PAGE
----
PURPOSE: Although simplified hand-carried ultrasound platforms enable quick-look screening for significant cardiac disease, few data exist on their image quality and the accuracy of subjective diagnosis. Therefore, we sought to examine the image quality and the diagnostic accuracy of subjective interpretation of left ventricular systolic dysfunction (lowEF) or left atrial enlargement (LAE) using a new pocket-sized ultrasound device.
METHODS: Parasternal left ventricular long-axis images (PLAX) obtained using a pocket-sized device (Acuson P10) and a fully-featured machine (Philips ie33) were compared in N=78 inpatients referred for standard echocardiography. Video-looped P10 images were subjectively reviewed by an expert for LAE, defined by the LA diameter appearing larger than the overlying aorta, and lowEF, defined when the anterior mitral leaflet did not encroach upon the LV outflow tract. Diagnostic confidence was reported with each interpretation. Corresponding ie33 studies were used to confirm the presence of an LA diameter >4cm or E point septal separation (EPSS) >1cm. All PLAX images were rated on a quality scale (0: no image, 1: motion detected; 2: grossly resolved; 3: endocardium seen, but incomplete, 4: >90% of endocardium and valved seen.). Technically-limited studies, score <2, were excluded from interpretation.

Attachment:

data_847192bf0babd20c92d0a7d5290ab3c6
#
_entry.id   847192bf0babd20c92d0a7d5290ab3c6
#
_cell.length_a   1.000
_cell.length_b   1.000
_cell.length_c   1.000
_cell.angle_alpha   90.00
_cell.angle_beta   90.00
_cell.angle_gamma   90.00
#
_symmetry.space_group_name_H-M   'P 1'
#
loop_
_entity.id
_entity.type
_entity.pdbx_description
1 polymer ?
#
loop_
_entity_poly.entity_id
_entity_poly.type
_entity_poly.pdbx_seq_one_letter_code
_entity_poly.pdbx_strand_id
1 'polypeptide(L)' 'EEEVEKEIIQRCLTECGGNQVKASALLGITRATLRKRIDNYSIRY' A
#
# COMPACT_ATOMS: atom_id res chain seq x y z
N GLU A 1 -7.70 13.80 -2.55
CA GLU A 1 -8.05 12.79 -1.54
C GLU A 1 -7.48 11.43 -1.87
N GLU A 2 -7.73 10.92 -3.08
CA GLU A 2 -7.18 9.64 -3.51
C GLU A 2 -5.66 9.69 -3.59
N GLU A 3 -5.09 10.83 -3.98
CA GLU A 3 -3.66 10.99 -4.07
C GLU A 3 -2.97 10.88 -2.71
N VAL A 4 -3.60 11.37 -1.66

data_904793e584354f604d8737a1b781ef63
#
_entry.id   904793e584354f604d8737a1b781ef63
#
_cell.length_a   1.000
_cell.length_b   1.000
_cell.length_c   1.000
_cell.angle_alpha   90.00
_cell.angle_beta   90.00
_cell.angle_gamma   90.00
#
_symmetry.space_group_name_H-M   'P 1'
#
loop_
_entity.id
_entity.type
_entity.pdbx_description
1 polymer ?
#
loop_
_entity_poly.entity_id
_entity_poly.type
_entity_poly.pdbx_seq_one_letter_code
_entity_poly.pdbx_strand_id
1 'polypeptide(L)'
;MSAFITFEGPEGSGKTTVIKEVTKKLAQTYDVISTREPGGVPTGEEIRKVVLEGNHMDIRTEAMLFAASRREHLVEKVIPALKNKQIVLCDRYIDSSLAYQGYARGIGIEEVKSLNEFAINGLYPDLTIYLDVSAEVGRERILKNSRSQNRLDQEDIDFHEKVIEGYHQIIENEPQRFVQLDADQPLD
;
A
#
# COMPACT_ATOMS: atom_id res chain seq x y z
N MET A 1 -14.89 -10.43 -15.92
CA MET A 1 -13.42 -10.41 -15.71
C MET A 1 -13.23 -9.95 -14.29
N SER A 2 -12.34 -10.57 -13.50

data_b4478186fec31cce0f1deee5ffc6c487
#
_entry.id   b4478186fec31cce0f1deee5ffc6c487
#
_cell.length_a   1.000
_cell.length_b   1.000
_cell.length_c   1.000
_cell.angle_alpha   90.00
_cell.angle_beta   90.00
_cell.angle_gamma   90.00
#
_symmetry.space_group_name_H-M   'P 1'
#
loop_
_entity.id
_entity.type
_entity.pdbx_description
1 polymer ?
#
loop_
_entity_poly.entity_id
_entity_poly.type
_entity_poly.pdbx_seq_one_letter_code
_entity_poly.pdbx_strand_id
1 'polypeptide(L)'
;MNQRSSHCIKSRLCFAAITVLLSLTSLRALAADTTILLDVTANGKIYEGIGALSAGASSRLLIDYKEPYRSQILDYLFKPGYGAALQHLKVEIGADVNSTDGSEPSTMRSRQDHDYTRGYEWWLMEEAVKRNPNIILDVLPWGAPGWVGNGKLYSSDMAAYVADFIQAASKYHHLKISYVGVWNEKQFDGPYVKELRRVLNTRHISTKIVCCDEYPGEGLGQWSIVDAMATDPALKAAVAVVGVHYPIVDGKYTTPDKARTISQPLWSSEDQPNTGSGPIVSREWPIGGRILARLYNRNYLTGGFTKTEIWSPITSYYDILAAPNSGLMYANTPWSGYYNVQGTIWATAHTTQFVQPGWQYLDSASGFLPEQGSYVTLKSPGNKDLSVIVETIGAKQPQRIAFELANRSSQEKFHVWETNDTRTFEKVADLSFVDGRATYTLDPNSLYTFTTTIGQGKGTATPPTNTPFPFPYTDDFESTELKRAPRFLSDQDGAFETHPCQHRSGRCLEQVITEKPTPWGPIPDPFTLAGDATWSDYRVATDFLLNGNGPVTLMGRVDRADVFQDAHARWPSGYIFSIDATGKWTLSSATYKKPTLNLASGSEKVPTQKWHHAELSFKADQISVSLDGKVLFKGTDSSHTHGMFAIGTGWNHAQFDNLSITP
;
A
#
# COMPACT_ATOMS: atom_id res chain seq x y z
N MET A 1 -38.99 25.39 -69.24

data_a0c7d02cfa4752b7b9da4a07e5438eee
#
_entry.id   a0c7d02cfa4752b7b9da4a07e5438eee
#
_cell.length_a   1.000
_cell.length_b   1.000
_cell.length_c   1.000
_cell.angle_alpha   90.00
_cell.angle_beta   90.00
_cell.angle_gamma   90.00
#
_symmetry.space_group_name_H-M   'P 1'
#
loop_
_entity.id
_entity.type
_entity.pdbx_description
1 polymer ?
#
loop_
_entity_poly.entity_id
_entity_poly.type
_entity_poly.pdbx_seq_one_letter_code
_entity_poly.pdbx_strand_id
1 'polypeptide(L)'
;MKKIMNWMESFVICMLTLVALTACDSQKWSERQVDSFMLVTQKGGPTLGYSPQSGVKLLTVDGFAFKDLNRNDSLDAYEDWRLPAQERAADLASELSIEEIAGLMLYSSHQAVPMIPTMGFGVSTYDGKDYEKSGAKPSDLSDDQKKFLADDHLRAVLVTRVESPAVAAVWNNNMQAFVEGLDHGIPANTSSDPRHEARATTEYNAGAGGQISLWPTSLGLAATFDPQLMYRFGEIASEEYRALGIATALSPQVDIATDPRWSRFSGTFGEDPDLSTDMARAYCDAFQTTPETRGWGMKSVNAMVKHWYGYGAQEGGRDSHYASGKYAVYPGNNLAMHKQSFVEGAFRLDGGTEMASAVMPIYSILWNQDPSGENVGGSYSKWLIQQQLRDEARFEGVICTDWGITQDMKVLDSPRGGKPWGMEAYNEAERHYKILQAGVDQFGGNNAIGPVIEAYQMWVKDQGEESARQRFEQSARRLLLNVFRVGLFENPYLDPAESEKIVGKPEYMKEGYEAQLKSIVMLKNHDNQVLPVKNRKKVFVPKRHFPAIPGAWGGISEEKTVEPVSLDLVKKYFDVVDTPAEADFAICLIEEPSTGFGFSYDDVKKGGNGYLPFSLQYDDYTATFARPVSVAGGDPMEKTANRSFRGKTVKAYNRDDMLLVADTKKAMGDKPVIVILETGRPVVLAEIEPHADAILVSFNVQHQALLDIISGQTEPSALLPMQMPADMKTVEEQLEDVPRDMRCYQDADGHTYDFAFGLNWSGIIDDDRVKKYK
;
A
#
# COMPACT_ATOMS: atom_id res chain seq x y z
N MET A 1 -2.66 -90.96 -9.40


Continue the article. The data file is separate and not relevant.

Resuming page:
RESULTS: Of 78 inpatient studies (29% portable ICU studies), 19% of P10 and 13% of ie33 studies were technically-limited (p=NS). Of 61 technically-adequate studies, subjective interpretation of P10 images had sensitivity, specificity and accuracy for LA>4cm of 79%, 52%, and 64%; for EPSS>1cm of 47%, 98% and 82%; for either abnormality of 83%, 62% and 74%; and for either abnormality when interpretive confidence was high (n=23) of 92%, 82%, and 87%. P10 vs. ie33 quality score averaged 2.4 +1.1 vs. 2.8 +1.1 (p<0.01).
CONCLUSION: The pocket-sized device provided sufficient image quality for screening of two significant cardiac entities in a difficult patient population, but did not have the image quality of a state-of-the-art echocardiograph.
CLINICAL IMPLICATIONS: Subjective interpretation of a single parasternal view during bedside examination may quickly identify a potential cardiac source of dyspnea.
DISCLOSURE: Glynn Gilcrease, No Financial Disclosure Information; No Product/Research Disclosure Information